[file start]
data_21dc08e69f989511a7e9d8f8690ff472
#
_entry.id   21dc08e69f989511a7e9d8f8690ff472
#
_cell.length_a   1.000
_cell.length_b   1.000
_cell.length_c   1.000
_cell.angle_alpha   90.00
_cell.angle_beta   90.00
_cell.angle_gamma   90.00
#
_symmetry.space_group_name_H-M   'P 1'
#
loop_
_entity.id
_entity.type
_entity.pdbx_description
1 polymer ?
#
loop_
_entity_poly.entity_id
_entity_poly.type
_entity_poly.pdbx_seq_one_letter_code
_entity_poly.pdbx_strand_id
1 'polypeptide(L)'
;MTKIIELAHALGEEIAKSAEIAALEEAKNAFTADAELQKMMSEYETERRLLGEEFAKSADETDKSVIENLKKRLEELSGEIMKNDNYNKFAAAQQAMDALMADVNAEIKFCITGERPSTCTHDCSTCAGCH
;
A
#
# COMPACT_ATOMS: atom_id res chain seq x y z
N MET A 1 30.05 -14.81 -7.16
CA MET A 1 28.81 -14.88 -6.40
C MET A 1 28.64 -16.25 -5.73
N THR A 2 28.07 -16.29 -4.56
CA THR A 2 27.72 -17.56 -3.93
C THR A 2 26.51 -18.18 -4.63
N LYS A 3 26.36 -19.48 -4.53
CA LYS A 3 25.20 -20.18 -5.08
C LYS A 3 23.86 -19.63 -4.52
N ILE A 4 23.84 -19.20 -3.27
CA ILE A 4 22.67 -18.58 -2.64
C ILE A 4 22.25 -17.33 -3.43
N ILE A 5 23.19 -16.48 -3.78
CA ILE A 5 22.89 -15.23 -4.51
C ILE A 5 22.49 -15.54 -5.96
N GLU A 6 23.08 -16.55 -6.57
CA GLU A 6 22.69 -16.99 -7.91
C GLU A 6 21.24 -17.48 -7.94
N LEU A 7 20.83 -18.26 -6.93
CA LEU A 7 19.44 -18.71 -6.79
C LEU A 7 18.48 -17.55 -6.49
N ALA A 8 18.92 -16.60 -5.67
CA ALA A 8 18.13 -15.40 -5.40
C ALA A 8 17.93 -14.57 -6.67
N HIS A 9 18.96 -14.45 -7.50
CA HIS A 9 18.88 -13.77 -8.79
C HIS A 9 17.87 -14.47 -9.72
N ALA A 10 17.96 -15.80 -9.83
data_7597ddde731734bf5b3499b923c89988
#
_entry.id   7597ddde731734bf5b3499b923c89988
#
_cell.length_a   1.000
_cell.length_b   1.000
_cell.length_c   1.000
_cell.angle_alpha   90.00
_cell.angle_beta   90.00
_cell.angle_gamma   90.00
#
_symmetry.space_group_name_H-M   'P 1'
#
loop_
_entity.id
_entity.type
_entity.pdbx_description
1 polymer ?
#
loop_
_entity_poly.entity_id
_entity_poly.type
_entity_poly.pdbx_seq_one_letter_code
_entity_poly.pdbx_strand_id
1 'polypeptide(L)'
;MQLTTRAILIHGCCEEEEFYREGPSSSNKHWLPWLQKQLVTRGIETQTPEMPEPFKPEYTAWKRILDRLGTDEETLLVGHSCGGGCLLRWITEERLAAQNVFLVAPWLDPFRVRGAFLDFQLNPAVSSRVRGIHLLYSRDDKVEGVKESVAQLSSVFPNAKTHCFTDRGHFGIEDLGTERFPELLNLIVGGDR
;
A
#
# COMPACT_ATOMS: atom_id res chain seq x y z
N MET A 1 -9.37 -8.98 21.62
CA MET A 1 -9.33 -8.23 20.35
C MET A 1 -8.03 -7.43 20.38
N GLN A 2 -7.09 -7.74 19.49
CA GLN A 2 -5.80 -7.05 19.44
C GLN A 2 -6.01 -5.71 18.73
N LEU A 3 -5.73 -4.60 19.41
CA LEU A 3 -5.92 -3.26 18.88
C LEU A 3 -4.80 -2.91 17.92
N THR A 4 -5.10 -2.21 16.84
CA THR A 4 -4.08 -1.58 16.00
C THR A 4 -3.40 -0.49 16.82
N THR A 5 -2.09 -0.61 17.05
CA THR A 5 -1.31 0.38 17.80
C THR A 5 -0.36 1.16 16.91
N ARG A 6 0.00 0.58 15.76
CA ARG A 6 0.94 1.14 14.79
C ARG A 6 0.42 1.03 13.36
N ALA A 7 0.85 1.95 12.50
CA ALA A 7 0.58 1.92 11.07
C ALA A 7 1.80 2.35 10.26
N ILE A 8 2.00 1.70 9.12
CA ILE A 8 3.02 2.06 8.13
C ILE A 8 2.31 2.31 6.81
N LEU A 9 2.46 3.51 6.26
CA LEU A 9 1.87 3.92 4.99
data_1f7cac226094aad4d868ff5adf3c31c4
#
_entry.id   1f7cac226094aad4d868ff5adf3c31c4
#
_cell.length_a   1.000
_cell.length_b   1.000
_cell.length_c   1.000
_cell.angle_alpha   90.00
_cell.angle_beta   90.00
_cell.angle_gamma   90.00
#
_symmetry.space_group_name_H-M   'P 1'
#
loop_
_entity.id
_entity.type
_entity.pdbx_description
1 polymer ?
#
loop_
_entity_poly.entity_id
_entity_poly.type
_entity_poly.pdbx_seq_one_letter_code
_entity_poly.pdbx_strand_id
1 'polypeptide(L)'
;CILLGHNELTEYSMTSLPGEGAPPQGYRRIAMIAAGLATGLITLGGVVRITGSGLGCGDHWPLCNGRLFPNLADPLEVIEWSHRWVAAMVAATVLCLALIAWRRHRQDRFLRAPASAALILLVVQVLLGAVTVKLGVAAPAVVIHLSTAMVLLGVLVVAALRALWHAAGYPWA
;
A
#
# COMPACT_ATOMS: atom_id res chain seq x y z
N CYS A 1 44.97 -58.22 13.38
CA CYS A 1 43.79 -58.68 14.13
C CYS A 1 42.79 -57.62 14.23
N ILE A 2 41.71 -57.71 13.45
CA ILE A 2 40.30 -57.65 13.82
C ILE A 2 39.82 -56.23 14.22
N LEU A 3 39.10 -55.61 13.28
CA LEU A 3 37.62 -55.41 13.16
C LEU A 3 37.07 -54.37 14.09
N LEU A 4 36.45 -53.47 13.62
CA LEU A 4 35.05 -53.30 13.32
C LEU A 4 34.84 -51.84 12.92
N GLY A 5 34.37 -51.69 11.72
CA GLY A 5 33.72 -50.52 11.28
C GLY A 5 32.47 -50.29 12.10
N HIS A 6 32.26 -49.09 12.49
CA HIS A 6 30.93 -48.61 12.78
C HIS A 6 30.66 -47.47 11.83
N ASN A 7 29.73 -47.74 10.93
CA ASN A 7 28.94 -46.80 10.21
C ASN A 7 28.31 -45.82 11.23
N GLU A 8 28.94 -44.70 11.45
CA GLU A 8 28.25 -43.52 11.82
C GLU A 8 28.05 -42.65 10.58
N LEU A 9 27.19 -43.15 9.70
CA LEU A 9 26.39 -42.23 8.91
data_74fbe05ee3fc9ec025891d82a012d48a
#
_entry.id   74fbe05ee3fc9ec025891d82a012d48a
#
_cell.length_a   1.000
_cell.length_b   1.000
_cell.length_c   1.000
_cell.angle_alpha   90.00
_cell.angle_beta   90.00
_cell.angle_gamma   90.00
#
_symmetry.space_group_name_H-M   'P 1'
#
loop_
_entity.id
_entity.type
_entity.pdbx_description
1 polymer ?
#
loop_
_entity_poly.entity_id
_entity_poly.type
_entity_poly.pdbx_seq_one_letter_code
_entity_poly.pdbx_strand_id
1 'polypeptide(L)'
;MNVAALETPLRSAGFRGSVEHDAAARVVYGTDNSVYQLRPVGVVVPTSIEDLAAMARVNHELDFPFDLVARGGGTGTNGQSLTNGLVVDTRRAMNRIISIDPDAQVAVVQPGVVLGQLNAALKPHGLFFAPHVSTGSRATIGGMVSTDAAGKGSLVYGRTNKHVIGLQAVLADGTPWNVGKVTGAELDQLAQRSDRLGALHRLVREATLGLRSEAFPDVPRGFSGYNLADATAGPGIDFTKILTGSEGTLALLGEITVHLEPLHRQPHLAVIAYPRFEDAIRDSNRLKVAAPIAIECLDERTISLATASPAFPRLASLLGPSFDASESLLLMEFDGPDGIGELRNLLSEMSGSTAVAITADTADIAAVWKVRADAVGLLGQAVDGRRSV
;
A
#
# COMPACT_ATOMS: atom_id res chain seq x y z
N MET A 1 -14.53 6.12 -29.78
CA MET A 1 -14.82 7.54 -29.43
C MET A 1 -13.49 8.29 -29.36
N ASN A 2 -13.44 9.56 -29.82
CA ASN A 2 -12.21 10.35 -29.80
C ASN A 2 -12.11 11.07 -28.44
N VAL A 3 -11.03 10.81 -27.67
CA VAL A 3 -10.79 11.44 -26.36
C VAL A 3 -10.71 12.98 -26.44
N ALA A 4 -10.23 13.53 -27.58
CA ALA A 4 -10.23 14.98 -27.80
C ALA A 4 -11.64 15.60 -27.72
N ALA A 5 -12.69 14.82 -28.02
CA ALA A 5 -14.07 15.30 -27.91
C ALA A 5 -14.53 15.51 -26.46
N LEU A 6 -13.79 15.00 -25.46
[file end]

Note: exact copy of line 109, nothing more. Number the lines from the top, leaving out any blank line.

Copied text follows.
C ALA A 7 1.80 2.35 10.26